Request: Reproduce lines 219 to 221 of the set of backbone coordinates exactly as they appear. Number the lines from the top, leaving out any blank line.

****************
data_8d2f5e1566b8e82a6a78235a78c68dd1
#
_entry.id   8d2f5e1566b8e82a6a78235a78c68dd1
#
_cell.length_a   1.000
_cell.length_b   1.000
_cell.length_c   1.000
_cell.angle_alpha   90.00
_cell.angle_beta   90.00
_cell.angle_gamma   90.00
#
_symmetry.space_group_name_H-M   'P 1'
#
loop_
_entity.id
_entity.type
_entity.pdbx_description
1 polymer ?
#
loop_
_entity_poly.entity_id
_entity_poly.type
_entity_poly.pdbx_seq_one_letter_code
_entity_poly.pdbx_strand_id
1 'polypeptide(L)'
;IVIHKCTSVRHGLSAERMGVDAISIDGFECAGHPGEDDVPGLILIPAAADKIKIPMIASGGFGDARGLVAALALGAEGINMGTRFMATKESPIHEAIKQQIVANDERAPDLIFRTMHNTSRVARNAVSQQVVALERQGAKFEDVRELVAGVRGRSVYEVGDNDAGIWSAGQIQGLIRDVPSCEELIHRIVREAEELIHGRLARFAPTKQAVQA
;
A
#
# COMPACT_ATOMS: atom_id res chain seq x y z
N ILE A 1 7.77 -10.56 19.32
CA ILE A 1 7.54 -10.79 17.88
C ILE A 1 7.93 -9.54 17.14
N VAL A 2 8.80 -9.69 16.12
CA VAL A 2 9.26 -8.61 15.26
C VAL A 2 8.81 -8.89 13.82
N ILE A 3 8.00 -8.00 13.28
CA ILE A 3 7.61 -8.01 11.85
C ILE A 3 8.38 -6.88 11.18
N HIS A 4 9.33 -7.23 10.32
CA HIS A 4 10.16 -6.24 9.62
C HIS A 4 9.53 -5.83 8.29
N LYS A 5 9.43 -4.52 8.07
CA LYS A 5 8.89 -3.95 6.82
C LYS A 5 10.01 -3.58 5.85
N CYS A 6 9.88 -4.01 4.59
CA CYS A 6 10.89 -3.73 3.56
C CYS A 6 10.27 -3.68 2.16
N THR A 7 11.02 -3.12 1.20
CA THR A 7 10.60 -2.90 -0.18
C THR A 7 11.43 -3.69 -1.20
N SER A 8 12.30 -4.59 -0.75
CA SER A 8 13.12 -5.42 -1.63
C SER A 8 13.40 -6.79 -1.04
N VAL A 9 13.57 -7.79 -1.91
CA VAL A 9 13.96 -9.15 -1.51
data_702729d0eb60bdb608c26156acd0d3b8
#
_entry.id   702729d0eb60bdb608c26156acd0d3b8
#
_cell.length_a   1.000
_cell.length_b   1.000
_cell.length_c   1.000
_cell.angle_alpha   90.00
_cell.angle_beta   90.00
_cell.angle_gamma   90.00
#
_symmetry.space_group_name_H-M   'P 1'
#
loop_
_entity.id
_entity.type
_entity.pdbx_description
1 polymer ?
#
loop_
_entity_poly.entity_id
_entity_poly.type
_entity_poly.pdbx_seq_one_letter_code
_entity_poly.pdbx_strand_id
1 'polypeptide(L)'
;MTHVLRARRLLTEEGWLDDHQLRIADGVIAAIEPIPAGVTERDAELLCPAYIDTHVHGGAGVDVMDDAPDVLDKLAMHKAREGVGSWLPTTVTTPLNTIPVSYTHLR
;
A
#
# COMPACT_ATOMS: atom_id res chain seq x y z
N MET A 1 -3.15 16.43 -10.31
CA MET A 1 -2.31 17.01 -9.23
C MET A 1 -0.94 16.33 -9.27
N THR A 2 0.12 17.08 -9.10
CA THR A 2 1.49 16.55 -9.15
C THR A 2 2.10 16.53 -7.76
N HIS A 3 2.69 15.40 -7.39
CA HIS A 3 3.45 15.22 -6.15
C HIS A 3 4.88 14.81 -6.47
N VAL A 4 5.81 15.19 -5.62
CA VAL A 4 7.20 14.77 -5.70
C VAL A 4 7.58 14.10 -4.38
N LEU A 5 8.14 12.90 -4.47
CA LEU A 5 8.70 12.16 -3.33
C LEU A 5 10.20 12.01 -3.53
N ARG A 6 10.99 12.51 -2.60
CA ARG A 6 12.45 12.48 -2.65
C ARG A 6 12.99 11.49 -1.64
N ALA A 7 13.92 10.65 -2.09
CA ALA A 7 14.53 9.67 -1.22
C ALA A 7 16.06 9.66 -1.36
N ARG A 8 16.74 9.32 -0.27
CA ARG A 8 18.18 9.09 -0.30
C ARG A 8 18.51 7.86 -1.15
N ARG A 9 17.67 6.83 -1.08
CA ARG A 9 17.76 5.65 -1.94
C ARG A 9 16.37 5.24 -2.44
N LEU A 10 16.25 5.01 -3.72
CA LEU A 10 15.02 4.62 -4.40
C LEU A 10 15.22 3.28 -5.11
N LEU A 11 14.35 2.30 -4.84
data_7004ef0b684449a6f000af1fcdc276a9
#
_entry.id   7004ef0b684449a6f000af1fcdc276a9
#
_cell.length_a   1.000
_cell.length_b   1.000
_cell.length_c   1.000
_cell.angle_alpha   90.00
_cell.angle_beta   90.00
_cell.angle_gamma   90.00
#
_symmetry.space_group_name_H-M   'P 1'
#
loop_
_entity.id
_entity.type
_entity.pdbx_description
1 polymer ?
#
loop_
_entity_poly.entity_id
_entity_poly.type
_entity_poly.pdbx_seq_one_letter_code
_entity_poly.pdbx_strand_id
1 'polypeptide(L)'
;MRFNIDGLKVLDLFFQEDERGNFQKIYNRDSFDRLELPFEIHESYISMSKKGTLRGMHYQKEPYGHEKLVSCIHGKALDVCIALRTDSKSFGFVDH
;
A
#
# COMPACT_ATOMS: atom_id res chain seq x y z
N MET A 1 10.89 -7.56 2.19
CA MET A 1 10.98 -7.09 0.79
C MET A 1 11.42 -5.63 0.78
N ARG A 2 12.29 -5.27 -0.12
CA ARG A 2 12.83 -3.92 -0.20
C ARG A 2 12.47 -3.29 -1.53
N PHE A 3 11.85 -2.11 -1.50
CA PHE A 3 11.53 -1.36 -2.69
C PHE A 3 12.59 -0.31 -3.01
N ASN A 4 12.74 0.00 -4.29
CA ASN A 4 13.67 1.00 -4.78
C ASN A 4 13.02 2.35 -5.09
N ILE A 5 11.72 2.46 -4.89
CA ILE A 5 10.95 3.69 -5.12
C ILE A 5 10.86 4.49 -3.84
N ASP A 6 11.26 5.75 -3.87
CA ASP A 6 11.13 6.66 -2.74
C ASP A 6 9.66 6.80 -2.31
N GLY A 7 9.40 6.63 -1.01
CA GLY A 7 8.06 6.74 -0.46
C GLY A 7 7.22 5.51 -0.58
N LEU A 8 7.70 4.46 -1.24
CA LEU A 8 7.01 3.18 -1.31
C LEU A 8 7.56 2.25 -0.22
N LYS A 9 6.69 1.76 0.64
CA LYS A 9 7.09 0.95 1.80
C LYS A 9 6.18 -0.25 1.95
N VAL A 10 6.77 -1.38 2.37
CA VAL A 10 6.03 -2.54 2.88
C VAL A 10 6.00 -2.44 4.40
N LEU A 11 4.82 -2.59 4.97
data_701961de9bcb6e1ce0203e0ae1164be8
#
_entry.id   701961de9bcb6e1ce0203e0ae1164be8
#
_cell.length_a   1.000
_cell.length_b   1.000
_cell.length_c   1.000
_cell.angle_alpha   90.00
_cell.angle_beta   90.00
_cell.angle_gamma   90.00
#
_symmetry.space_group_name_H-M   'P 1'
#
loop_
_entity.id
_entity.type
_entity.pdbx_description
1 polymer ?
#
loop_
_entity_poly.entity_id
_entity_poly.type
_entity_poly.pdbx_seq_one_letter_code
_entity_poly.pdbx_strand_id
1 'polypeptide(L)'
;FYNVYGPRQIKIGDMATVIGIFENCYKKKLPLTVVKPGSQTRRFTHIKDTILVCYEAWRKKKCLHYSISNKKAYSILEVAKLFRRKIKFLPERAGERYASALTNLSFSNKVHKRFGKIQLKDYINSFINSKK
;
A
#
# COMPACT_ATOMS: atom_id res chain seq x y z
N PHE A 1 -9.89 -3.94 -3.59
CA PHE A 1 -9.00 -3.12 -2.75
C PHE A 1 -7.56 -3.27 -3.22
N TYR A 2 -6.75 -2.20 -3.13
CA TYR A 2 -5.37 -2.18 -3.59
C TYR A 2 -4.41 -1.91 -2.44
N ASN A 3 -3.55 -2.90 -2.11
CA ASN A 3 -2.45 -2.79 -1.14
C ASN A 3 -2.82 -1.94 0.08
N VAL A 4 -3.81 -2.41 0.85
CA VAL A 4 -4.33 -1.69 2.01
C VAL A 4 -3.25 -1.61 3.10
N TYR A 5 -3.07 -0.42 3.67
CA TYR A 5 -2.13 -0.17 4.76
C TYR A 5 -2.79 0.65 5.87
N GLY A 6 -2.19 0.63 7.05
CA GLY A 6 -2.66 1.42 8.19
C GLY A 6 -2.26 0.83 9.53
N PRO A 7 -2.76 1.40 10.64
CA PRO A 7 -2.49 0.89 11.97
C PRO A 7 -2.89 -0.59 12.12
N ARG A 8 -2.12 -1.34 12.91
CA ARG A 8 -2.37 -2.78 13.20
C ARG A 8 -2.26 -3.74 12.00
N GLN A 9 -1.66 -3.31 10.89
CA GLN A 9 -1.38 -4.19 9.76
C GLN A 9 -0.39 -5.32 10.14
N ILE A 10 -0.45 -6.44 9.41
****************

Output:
CA VAL A 4 -4.33 -1.69 2.01
C VAL A 4 -3.25 -1.61 3.10
N TYR A 5 -3.07 -0.42 3.67